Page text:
EPR for Packaging Will Save Taxpayer Money and Improve Recycling
Maine has joined more than 40 jurisdictions around the world to require companies that create packaging waste help pay for the costs of recycling. It becomes the first state in the nation to pass an Extended Producer Responsibility (EPR) for Packaging law (LD 1541) in response to a steady increase in packaging materials, including those from online retail, that is driving up costs for local cities and towns.
EPR for Packaging has long been proven to be a successful policy in Canada, Europe, and elsewhere around the world for reducing costs for municipalities, increasing recycling rates, and spurring innovation toward more eco-friendly packaging. Ten states were considering enacting such laws this year, with Oregon likely to be next where the governor is expected to soon sign a bill that has already been passed by the state’s legislature.
“I’m proud that once again, Maine is a national leader when it comes to common-sense environmental protections. This new law assures every Maine community that help with recycling and lowering the property tax burden is on the way,” said State Representative Nicole Grohoski (D-Ellsworth), who introduced LD 1541. “It’s time for packaging producers to take responsibility for their waste stream in the Pine Tree State, as they do in more than 40 other countries and regions worldwide.”
“Maine will be a model for other states as the United States joins much of the rest of the developed world in creating a product stewardship regime that will increase recycling, improve waste management, save property taxpayers money, and put the cost of packaging disposal onto the producers and brand owners where it belongs,” said lead bill co-sponsor State Senator Rick Bennett (R-Oxford).
Maine’s Department of Environmental Protection (DEP) estimated in a 2019 report that it costs Maine municipalities between $16 million and $17.5 million each year to manage packaging waste through recycling or disposal. Towns have no say in how much packaging waste companies generate and then ship to consumers.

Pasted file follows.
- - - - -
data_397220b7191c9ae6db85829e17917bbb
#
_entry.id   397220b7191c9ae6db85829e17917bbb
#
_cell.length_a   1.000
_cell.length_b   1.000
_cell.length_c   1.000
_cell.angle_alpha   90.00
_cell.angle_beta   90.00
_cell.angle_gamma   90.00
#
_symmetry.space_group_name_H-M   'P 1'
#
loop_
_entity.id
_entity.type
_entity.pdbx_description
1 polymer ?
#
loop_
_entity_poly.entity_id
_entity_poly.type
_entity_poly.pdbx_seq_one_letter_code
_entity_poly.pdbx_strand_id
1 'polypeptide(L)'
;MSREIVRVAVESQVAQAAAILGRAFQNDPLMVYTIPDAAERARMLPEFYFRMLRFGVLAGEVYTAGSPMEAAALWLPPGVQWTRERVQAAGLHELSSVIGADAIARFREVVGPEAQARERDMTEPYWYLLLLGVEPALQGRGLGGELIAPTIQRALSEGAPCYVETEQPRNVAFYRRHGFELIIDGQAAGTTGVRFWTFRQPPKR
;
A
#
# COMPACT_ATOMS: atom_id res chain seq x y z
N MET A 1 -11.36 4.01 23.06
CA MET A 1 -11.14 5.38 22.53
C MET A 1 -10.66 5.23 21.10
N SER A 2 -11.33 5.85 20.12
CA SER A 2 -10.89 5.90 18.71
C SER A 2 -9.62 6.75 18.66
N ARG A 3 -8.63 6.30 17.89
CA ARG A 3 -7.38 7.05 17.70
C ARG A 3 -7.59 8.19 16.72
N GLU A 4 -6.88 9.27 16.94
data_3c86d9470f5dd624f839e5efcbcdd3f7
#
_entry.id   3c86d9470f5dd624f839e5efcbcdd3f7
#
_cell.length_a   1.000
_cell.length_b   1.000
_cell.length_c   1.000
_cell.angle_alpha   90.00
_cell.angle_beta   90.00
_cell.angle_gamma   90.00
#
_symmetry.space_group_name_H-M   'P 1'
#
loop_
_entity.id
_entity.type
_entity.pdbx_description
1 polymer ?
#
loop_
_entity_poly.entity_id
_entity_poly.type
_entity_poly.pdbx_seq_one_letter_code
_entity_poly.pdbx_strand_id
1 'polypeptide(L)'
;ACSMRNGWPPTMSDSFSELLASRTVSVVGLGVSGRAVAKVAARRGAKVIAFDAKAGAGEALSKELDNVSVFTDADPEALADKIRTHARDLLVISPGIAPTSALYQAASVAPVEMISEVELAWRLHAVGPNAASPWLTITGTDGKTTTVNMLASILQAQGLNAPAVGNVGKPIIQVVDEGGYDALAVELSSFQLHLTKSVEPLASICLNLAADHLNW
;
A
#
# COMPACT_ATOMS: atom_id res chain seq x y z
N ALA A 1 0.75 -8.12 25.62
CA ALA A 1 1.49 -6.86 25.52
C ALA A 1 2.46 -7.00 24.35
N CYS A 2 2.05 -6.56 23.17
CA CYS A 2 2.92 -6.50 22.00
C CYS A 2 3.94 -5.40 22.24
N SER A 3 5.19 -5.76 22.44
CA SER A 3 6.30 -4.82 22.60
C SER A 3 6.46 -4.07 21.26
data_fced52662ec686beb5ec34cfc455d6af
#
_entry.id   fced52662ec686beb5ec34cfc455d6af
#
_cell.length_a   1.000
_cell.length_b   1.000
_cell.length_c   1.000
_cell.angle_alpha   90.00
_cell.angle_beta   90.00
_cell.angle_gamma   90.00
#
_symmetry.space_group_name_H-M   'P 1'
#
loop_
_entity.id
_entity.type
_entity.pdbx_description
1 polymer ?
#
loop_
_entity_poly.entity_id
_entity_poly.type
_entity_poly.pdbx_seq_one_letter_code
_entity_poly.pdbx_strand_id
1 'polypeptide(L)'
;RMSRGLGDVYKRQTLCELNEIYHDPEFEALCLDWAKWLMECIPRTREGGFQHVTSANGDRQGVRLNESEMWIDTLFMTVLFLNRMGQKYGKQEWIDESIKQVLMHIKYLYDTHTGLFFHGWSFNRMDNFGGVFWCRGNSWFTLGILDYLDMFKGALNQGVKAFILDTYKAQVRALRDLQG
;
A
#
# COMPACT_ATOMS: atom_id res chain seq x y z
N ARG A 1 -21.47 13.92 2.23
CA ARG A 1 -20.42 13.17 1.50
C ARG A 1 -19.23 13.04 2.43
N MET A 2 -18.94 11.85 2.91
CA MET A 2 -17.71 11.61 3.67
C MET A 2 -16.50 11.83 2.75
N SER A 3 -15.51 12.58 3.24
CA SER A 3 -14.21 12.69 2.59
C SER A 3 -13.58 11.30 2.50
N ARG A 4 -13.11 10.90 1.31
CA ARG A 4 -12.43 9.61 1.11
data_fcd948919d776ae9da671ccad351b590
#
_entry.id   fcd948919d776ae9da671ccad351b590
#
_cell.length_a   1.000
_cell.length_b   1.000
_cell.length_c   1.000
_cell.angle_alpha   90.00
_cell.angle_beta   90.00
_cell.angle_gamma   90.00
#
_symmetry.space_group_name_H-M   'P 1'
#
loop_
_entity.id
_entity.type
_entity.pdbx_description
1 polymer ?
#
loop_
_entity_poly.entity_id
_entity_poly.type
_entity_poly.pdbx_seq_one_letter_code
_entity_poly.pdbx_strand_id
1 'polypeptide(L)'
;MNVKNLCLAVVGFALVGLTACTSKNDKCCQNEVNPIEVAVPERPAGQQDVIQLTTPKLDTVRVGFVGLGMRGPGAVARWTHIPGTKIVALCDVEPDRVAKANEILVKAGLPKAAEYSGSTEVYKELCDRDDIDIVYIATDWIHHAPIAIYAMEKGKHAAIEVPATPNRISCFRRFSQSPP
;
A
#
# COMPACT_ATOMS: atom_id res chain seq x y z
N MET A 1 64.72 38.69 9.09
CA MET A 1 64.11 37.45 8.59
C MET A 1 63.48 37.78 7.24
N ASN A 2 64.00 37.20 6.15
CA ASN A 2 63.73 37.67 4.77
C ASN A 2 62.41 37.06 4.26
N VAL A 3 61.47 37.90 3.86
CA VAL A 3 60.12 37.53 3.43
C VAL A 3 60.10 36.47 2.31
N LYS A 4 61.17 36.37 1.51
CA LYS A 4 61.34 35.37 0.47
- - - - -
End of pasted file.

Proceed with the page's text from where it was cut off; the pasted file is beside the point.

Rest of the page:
“This bill is the first step toward reviving local recycling programs and getting municipal waste management back on track,” said Neal Goldberg, Legislative Analyst at the Maine Municipal Association, which has supported the bill since its inception. “For too long property taxpayers have been shouldering the hefty cost of managing packaging material for the world’s biggest producers of waste. LD 1541 not only shares that cost with producers but also encourages Maine’s goals of reducing overall waste generation and increasing recycling rates at affordable prices.”
The new EPR for Packaging law was developed after three years of work and input involving the Maine DEP, Maine Municipal Association, international experts in EPR policies, and a wide variety of in-state stakeholders, including local businesses. Once the program is underway it will require corporations responsible for much of the packaging waste in Maine to reimburse cities and towns for the costs of recycling packaging materials associated with the products they sell to consumers in the state. The policy also provides an incentive for companies to design and manufacture packaging that is easier to recycle and reuse.
“Maine is sending a strong signal that it’s time for big corporations and brands to do their part to curb plastic pollution and reduce wasteful packaging,” said Sarah Nichols, Sustainable Maine Director at the Natural Resources Council of Maine, the state’s leading environmental advocacy group that led the effort to pass the new EPR for Packaging law. “The plastic industry and multinational corporations have reaped billions while they let plastic waste and packaging drive up costs for taxpayers and pollute Maine’s environment. This new law will help create the change we need to make recycling more effective, reduce single-use plastics, and bring relief to Maine’s small towns.”
Maine’s new EPR law was specifically crafted to protect local businesses. Small businesses are exempt, as well as nonprofits and small farmers of perishable food. Multinational corporations – like Amazon, Unilever, Proctor & Gamble, and Kraft – already fully comply with EPR for Packaging programs elsewhere in the world – including across most of Canada and all of Europe. An analysis by NRCM showed that at least 500 consumer brands that do business in Maine already participate in Canada’s EPR for Packaging laws that are analogous to Maine’s new law.
Maine has long worked to hold corporations accountable for the waste and pollution they create. There are already eight EPR laws to help dispose of other difficult-to-recycle items, including electronic waste, mercury-containing products, and unused paint. This year, lawmakers also passed a new EPR law to help Mainers safely dispose of unused medications.
Read Sarah Nichols’ explainer about what’s next for EPR for Packaging in Maine.